Possible Words

Consider the proposition P

(1) I am a man.

P(1) happens to be true.  I am in point of fact a man, cisgendered and all.  Consider, now, Q:

(2) I wear a bra.

Q(2) is not true.  I don’t happen to wear a bra.  Some men do, I’m sure, and I have no problem with that at all (in fact, good on them!) but I am not one of them.  Now, consider this statement:

~P -> Q

(3) If I were not a man, I would wear a bra.

I’m aware that man and woman are not the only two options, probably more aware of that fact than most, but let’s for the sake of argument assume that ~P is equivalent to R:

(4) I am a woman.

So (3) is equivalent to:

(5) If I were a woman, I would wear a bra.

Is (5) true?

In traditional logic, R -> Q is true just in case Q is true when R is true.  But there’s a problem: What I wrote above isn’t quite accurate.  ~P -> Q isn’t (3) If I were not a man, I would wear a bra.  ~P -> Q is this:

(6) If I am not a man, then I wear a bra.

The difference between (5) and (6) is a different of modality.  (6) is making binary yes/no, true/false distinctions about the world.  (5) is making hypothetical statements about the world.  We have no problem saying that (6) is true or not true according to traditional logic, but (5) throws a wrench in traditional logic.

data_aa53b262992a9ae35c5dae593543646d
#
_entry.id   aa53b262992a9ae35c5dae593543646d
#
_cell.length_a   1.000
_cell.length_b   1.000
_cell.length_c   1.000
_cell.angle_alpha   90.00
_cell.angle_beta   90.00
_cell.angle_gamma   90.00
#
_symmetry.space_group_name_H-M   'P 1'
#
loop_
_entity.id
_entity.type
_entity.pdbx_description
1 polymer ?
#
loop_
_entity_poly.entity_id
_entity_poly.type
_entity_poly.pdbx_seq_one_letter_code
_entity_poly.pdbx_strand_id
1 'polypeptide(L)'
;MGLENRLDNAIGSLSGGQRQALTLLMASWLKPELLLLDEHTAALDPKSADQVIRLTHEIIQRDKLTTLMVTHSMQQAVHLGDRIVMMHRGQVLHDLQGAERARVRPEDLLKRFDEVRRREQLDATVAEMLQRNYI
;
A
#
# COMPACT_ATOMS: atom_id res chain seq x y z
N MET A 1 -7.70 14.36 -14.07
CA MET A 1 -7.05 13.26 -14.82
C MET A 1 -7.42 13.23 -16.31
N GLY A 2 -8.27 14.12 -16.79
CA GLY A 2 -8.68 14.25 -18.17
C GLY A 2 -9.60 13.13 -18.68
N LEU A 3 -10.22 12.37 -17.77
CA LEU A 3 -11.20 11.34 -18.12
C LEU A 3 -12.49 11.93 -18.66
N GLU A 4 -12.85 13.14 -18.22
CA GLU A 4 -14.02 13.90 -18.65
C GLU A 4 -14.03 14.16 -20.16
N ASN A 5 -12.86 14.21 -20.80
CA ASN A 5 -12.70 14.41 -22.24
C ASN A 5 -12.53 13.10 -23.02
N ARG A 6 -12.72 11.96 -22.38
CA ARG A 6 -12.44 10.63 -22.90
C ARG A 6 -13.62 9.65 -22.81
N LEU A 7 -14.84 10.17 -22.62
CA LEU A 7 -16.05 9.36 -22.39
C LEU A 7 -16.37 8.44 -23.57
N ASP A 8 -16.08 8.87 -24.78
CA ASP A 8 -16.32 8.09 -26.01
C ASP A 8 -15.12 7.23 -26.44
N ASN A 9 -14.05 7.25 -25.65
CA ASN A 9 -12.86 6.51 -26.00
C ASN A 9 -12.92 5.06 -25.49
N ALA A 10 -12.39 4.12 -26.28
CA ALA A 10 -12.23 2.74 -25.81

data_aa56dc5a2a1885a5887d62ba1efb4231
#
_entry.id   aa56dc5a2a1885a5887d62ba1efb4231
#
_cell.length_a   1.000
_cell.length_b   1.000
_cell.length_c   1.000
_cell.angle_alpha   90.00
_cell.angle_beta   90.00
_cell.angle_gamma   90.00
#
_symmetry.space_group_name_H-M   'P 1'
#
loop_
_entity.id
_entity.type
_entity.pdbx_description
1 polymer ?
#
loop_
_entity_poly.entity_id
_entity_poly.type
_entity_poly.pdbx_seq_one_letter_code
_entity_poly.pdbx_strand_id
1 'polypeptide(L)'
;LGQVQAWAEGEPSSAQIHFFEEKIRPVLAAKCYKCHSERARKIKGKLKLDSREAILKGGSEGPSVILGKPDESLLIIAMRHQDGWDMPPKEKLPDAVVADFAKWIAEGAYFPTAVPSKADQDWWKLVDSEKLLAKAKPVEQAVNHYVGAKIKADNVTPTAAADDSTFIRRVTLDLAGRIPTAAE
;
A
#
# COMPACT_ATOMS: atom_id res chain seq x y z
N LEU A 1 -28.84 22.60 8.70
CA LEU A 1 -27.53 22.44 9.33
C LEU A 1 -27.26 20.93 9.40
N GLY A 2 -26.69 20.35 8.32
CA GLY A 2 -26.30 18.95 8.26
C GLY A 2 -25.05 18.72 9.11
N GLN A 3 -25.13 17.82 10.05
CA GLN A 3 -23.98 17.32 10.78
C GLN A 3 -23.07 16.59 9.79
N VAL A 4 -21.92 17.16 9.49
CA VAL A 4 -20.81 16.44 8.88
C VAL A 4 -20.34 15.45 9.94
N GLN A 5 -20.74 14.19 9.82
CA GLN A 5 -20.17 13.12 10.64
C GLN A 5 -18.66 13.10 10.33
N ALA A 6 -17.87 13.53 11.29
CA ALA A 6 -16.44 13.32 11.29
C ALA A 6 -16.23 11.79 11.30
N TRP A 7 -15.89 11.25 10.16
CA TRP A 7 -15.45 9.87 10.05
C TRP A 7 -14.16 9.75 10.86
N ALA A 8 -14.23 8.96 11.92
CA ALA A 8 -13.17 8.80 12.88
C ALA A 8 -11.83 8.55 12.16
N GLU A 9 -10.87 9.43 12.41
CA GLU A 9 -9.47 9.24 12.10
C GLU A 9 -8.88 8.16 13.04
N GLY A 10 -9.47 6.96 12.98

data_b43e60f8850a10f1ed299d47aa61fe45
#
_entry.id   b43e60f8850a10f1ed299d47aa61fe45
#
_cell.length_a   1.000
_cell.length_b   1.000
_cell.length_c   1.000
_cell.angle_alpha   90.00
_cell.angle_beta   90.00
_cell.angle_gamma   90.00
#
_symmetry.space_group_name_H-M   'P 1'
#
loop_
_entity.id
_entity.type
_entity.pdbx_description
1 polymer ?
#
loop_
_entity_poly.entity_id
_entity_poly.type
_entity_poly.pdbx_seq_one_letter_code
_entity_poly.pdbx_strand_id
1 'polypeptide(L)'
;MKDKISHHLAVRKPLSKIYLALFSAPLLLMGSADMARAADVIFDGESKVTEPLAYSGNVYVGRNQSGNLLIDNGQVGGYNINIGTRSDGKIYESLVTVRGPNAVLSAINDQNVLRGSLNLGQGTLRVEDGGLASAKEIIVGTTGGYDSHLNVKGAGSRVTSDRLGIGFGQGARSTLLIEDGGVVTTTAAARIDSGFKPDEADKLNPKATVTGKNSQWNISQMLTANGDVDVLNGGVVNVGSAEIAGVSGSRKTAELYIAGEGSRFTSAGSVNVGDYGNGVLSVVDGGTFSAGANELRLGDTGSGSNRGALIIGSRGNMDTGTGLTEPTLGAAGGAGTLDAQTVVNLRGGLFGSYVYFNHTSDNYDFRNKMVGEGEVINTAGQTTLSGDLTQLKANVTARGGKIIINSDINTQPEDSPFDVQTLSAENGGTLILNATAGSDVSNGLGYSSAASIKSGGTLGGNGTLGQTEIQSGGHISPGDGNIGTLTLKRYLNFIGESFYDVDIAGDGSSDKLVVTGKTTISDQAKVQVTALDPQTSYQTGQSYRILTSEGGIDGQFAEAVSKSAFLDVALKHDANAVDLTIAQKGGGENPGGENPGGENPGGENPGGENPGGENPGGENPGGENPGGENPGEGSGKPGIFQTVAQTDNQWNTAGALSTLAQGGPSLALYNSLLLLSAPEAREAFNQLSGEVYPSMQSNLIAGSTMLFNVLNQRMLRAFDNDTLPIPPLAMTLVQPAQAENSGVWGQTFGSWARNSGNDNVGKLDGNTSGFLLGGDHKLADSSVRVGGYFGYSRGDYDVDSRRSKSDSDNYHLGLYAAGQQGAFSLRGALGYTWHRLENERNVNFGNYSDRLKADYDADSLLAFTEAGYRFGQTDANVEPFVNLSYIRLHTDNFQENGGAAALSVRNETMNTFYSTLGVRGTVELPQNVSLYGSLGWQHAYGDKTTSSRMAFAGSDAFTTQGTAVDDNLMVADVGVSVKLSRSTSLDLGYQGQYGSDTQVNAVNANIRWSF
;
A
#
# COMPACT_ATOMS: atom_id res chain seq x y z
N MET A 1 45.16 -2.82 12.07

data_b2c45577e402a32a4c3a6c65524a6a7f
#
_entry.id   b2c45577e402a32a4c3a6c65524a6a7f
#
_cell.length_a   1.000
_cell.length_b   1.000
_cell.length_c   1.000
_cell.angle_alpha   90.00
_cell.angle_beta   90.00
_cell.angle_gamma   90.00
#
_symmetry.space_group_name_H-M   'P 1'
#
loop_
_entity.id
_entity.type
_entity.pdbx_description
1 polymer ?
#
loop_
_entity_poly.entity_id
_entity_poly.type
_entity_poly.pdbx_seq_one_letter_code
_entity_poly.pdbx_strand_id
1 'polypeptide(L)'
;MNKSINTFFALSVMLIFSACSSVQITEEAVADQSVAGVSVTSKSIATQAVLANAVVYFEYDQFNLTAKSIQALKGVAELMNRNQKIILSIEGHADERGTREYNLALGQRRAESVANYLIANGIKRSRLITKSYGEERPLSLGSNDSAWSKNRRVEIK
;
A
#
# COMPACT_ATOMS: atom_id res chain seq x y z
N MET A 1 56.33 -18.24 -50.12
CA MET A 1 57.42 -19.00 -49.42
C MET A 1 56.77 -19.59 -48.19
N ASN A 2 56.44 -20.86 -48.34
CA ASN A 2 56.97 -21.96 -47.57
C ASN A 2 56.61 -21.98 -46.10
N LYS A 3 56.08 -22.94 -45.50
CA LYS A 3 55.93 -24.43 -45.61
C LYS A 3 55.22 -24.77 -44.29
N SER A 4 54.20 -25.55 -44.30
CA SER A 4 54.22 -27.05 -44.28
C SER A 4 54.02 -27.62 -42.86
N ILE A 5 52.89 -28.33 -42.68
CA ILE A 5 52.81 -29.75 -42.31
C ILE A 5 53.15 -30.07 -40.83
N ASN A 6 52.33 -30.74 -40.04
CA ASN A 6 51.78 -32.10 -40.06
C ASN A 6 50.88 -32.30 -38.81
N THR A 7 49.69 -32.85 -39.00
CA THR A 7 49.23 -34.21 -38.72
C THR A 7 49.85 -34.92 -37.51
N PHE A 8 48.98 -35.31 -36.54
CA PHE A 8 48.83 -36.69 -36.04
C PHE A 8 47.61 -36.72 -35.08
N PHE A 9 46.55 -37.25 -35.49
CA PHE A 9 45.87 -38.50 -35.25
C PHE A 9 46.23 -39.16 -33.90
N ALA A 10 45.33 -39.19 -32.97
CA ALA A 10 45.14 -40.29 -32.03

For a statement like (5) you need modal logic: a logic that takes into account the hypothetical.

But there are problems with that, problems that impinge on the nature of magic in ways that logicians might not like, or even be aware of.

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2 Responses to “Possible Words”

  1. Greetings Patrick,

    I’m not familiar with Modal Logic, can you suggest a premier that will be useful in understanding your recent view on magic?

    A casual observer,
    Adonis

    • There’s a really good book on formal logic, but I can’t remember the name and a tour of my bookshelves didn’t turn it up. I think it’s got a black cover? Maybe?

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